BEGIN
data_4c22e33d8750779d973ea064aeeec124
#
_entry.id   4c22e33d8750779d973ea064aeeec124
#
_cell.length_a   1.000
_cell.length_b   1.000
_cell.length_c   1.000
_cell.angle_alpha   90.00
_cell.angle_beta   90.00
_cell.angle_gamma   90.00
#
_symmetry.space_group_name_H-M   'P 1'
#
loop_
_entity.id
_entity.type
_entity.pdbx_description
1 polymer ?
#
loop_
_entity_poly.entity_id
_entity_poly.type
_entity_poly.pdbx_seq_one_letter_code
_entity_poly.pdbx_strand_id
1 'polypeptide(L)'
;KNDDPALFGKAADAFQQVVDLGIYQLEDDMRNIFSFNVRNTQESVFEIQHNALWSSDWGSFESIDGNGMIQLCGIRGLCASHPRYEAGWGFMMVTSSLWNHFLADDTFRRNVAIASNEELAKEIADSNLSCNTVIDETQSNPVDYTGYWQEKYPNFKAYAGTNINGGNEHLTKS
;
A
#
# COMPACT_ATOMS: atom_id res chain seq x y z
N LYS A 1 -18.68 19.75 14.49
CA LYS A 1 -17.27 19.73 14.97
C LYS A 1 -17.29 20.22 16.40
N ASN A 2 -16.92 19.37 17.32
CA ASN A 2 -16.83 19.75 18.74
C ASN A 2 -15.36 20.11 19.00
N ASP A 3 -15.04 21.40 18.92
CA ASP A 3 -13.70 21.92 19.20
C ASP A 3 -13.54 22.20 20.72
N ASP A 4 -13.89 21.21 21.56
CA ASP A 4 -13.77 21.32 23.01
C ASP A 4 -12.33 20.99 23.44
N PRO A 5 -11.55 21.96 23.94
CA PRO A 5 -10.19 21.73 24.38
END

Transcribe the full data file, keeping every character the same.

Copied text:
data_4c22e33d8750779d973ea064aeeec124
#
_entry.id   4c22e33d8750779d973ea064aeeec124
#
_cell.length_a   1.000
_cell.length_b   1.000
_cell.length_c   1.000
_cell.angle_alpha   90.00
_cell.angle_beta   90.00
_cell.angle_gamma   90.00
#
_symmetry.space_group_name_H-M   'P 1'
#
loop_
_entity.id
_entity.type
_entity.pdbx_description
1 polymer ?
#
loop_
_entity_poly.entity_id
_entity_poly.type
_entity_poly.pdbx_seq_one_letter_code
_entity_poly.pdbx_strand_id
1 'polypeptide(L)'
;KNDDPALFGKAADAFQQVVDLGIYQLEDDMRNIFSFNVRNTQESVFEIQHNALWSSDWGSFESIDGNGMIQLCGIRGLCASHPRYEAGWGFMMVTSSLWNHFLADDTFRRNVAIASNEELAKEIADSNLSCNTVIDETQSNPVDYTGYWQEKYPNFKAYAGTNINGGNEHLTKS
;
A
#
# COMPACT_ATOMS: atom_id res chain seq x y z
N LYS A 1 -18.68 19.75 14.49
CA LYS A 1 -17.27 19.73 14.97
C LYS A 1 -17.29 20.22 16.40
N ASN A 2 -16.92 19.37 17.32
CA ASN A 2 -16.83 19.75 18.74
C ASN A 2 -15.36 20.11 19.00
N ASP A 3 -15.04 21.40 18.92
CA ASP A 3 -13.70 21.92 19.20
C ASP A 3 -13.54 22.20 20.72
N ASP A 4 -13.89 21.21 21.56
CA ASP A 4 -13.77 21.32 23.01
C ASP A 4 -12.33 20.99 23.44
N PRO A 5 -11.55 21.96 23.94
CA PRO A 5 -10.19 21.73 24.38